DENR investigating wastewater discharge at Duke Energy coal-ash site on Dan River
From the N.C. Department of Environment
and Natural Resources
State environmental agency investigating wastewater discharge at site of coal ash spill
RALEIGH – The N.C. Department of Environment and Natural Resources is investigating a discharge of wastewater to the Dan River from an emergency piping system Duke Energy installed Feb. 9 in response to a coal ash spill at the company’s retired Dan River power plant in Eden.
The company reports that the wastewater discharge did not include any coal ash.
Duke Energy reported to DENR and the EPA that less than 1,000 gallons of wastewater reached the Dan River from an emergency piping system the company installed during its response to the coal ash spill. Duke installed the emergency piping system Feb. 9 to divert wastewater away from the coal ash pond that failed and into a separate, working coal ash pond at the Dan River Steam Station.
The company reported that the newly constructed emergency piping system, at one point, did not work as intended and a backflow from the emergency system got into an existing pipe connection at the site and discharged into the Dan River. Duke reported to environmental regulators that the wastewater released from the emergency piping system to the Dan River contained yard drainage water, basement sump water and treated domestic wastewater from sources outside either coal ash lagoon. The company reported that the existing pipe through which the back flow occurred was plugged when the company discovered the problem to avoid further discharges to the river.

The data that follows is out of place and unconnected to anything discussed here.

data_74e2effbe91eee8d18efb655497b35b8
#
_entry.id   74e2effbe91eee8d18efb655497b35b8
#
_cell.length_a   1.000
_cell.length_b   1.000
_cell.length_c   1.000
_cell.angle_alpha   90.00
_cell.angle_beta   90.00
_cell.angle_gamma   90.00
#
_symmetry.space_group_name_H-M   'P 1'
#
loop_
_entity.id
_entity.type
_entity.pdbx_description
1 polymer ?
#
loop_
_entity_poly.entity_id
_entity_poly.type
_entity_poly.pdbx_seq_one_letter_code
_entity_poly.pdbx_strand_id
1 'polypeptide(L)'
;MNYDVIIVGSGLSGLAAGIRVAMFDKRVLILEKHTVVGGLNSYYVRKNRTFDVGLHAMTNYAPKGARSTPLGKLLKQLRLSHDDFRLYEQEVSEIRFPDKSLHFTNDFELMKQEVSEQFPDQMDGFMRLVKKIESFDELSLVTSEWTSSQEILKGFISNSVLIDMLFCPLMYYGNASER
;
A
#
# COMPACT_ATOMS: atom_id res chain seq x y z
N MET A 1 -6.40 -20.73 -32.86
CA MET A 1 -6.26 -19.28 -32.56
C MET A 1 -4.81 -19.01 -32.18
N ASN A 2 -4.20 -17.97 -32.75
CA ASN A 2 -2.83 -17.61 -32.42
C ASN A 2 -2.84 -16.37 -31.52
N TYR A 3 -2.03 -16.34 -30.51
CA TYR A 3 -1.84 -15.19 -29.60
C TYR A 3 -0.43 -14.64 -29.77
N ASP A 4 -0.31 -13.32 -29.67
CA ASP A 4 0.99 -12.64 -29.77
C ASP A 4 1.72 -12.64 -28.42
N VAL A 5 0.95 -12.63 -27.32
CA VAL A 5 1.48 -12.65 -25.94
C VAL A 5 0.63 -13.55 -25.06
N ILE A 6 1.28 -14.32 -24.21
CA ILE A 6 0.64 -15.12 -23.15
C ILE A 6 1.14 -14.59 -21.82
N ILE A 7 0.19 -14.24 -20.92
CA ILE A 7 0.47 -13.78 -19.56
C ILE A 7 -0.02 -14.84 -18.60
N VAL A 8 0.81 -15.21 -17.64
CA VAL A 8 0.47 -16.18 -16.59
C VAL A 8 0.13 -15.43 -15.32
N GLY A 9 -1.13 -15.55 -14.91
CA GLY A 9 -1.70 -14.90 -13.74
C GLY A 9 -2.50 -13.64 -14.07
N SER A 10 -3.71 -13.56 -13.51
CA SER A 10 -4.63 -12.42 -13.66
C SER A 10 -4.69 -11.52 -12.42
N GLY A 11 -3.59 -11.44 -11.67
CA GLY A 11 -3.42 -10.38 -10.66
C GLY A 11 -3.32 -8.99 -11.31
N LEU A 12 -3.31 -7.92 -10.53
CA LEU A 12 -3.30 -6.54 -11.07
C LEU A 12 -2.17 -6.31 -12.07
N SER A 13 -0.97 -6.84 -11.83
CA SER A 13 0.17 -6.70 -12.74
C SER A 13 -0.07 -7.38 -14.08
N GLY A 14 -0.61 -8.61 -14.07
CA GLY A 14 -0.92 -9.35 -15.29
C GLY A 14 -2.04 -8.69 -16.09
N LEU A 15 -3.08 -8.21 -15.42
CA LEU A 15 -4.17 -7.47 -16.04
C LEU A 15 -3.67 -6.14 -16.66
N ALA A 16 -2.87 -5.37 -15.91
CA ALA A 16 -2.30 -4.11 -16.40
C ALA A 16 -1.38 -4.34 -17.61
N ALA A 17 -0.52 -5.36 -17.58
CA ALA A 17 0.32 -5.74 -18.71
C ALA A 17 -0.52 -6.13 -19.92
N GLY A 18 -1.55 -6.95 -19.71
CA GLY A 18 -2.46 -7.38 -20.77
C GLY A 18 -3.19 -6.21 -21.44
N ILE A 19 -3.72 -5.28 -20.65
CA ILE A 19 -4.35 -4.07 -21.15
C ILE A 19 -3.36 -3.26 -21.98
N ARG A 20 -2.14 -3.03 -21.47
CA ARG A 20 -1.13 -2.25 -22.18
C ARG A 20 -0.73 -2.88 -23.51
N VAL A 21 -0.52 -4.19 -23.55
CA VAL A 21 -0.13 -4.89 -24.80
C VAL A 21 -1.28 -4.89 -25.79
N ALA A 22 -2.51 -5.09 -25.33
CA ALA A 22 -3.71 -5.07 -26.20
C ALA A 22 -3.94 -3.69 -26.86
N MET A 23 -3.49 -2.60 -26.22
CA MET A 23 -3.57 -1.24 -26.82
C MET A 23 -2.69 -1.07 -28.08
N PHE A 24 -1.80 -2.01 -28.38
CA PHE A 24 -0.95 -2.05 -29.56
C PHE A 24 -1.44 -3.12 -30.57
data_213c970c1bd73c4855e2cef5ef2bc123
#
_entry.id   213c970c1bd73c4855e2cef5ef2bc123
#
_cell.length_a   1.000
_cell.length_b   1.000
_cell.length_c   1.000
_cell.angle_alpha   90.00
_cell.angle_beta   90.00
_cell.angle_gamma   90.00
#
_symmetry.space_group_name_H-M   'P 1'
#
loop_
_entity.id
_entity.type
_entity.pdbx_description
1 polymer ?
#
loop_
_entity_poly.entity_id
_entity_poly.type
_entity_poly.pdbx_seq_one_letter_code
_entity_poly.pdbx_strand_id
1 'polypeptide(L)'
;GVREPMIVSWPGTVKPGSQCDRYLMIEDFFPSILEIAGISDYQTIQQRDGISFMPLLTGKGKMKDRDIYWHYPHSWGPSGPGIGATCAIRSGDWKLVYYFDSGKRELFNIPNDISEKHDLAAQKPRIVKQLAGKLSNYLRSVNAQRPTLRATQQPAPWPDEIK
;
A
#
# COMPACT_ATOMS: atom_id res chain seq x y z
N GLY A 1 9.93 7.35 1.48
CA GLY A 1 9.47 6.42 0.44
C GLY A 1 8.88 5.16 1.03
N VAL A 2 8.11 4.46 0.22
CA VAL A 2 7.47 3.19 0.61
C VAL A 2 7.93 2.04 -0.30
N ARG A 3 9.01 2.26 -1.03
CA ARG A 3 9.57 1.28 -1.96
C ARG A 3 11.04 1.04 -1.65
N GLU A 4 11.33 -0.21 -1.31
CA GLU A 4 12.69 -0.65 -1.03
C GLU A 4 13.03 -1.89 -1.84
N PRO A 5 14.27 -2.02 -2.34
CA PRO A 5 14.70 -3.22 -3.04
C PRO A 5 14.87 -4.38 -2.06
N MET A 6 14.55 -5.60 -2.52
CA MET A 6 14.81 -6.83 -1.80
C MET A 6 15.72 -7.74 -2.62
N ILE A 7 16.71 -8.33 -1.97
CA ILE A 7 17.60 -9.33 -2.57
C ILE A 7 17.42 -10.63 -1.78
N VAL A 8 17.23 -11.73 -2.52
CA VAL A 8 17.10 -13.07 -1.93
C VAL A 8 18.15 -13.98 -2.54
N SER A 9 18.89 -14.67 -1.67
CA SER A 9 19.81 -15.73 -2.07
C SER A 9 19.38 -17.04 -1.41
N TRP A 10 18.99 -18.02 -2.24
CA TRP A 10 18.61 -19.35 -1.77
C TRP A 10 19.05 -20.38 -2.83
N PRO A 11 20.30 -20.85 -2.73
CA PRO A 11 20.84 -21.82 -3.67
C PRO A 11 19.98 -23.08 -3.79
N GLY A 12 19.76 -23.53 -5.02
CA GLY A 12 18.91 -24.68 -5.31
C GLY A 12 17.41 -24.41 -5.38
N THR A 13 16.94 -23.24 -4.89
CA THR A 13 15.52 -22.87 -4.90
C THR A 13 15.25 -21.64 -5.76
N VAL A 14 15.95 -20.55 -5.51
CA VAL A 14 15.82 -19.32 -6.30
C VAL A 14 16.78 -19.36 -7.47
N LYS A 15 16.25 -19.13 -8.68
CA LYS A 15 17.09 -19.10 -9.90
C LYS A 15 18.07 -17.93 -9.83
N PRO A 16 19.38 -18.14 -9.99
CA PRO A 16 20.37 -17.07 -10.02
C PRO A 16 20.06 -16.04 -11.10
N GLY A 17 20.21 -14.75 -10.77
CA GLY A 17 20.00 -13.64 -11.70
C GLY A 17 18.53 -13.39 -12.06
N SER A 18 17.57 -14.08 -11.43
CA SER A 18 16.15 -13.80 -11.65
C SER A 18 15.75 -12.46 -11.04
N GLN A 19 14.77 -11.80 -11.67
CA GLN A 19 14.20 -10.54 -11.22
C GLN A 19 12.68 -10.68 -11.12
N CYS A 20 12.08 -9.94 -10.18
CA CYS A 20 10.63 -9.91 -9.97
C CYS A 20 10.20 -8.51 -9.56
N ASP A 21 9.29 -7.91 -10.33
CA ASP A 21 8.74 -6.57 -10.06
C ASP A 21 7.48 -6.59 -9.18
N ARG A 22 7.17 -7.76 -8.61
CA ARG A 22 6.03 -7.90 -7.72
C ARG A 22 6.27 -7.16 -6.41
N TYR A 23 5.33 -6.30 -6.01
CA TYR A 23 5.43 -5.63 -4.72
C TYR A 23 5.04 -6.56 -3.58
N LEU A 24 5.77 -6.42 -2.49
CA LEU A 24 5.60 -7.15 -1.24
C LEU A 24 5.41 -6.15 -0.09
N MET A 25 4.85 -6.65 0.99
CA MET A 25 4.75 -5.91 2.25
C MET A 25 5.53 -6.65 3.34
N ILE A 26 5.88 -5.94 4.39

The company reported that wastewater from the emergency piping system did not intersect with the coal ash waste and, therefore, the company reports that no coal ash waste made its way into the Dan River during the wastewater spill.
An unpermitted discharge of wastewater into waters of the state, such as the Dan River, is a violation of the Clean Water Act, which is enforced by the N.C. Department of Environment and Natural Resources. DENR’s investigation of this wastewater discharge will be included in the probe the state is conducting of the coal ash spill and any subsequent enforcement actions.
It should also be noted that state and federal environmental regulators are responding to concerns regarding discharges and oddly colored rocks at a separate outfall near the failed coal ash basin. The EPA investigated the outfall yesterday and determined that the accumulation was naturally occurring iron bacteria or iron residue, which left the rocks with an orange color. EPA collected surface water and sediment samples to verify these conclusions. While all sampling was halted due to the weather Thursday, DENR plans to sample the water at this same site as soon as possible and will also continue its sediment and water quality sampling in the Dan River as weather permits.